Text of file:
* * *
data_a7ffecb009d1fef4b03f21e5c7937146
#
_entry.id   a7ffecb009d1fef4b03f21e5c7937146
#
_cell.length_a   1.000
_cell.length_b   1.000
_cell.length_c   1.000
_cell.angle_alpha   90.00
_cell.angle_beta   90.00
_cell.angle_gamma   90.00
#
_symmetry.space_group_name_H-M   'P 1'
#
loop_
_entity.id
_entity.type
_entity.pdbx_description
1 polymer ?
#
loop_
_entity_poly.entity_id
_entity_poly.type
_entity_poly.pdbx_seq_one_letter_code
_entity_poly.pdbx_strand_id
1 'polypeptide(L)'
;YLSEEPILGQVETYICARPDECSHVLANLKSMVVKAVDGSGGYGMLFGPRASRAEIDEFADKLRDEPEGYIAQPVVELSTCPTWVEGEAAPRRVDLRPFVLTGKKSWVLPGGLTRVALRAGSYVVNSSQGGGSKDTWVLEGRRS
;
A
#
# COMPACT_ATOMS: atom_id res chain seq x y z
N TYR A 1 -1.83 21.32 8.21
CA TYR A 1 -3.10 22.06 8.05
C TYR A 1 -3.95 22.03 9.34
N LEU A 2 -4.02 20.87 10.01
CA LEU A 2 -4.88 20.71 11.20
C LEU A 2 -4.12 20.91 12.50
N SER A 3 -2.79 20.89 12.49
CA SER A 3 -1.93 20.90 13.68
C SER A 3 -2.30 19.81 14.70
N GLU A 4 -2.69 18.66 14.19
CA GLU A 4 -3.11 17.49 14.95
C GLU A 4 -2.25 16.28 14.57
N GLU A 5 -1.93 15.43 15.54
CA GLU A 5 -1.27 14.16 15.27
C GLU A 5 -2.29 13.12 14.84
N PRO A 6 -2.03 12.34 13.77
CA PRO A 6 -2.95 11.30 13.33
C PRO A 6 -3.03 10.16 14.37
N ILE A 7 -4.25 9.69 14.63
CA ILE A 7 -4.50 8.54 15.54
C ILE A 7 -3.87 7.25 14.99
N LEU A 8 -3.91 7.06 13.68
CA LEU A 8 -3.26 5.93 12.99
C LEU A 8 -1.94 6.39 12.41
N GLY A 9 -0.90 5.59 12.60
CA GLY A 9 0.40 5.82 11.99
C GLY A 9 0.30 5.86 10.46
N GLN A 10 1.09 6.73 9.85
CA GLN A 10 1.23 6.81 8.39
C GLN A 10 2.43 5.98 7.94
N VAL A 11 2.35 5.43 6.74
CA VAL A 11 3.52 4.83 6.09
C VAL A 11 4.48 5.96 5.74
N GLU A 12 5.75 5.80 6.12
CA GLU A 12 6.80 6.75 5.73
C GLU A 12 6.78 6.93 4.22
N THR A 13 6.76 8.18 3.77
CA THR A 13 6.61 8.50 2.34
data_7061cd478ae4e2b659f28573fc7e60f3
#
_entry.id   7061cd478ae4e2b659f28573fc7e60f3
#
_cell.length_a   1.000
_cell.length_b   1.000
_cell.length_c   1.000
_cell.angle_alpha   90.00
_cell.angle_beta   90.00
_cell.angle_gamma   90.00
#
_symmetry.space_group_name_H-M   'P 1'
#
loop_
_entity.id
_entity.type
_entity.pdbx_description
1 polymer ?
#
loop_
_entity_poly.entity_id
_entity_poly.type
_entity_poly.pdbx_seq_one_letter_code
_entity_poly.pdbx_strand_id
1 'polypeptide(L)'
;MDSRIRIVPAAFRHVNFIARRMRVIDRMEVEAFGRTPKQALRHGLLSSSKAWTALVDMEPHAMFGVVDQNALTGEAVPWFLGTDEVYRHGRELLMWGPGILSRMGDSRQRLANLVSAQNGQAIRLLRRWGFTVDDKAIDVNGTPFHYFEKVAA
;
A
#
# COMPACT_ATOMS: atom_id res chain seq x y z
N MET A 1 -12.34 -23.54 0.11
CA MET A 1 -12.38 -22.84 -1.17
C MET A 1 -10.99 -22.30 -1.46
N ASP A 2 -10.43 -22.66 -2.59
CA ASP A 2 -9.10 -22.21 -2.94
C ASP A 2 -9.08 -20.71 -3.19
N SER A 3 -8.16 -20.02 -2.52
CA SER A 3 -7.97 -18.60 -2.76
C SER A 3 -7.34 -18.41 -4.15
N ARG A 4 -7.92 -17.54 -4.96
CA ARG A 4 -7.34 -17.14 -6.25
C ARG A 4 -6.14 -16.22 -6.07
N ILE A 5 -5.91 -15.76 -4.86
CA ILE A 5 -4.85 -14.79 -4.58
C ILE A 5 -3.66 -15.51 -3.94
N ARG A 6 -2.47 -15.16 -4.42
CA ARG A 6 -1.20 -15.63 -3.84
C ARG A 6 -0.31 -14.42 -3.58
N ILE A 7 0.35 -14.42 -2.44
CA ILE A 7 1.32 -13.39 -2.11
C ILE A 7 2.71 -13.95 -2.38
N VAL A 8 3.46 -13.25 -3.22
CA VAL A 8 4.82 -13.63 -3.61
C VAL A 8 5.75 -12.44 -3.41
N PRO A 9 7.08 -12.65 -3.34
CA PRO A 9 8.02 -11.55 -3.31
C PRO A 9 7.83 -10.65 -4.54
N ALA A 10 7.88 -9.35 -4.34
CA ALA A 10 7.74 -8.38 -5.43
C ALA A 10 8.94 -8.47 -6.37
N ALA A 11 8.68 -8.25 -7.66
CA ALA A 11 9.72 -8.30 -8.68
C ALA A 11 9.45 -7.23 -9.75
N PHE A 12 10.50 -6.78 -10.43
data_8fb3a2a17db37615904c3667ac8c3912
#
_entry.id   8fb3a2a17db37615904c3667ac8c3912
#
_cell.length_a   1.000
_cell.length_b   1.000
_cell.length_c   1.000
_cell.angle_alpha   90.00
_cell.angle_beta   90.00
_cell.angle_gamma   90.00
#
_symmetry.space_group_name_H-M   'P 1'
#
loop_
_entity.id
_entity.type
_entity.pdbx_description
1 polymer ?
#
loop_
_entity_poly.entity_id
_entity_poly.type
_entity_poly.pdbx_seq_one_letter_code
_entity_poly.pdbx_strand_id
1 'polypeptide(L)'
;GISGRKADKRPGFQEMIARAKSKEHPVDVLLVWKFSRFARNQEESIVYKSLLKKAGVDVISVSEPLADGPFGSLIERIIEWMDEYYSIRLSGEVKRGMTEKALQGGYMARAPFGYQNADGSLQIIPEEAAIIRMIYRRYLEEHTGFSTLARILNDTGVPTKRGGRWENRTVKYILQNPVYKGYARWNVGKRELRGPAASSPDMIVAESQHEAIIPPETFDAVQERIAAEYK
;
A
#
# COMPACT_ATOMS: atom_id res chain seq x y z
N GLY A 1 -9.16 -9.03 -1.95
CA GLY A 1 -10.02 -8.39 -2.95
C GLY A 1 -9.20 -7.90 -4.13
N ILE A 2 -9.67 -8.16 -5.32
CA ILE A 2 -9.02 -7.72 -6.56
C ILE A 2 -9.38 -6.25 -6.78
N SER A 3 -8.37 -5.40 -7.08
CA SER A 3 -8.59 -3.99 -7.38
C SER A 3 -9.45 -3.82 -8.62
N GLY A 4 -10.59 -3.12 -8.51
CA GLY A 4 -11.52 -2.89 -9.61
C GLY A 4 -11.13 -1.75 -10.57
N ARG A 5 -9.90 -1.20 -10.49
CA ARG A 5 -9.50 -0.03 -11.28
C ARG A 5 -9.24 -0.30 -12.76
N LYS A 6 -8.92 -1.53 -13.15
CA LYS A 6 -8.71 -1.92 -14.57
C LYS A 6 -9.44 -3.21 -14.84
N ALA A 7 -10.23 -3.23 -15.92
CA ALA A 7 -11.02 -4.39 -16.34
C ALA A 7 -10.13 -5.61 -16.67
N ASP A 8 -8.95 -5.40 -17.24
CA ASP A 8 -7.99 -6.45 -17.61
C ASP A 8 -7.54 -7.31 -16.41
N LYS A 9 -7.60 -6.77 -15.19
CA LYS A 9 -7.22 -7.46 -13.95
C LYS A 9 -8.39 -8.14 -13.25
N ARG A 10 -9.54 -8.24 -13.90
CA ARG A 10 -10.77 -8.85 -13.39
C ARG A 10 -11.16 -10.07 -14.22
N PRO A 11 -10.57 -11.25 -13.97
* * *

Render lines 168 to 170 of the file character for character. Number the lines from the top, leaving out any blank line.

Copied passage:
C ILE A 2 -9.38 -6.25 -6.78
N SER A 3 -8.37 -5.40 -7.08
CA SER A 3 -8.59 -3.99 -7.38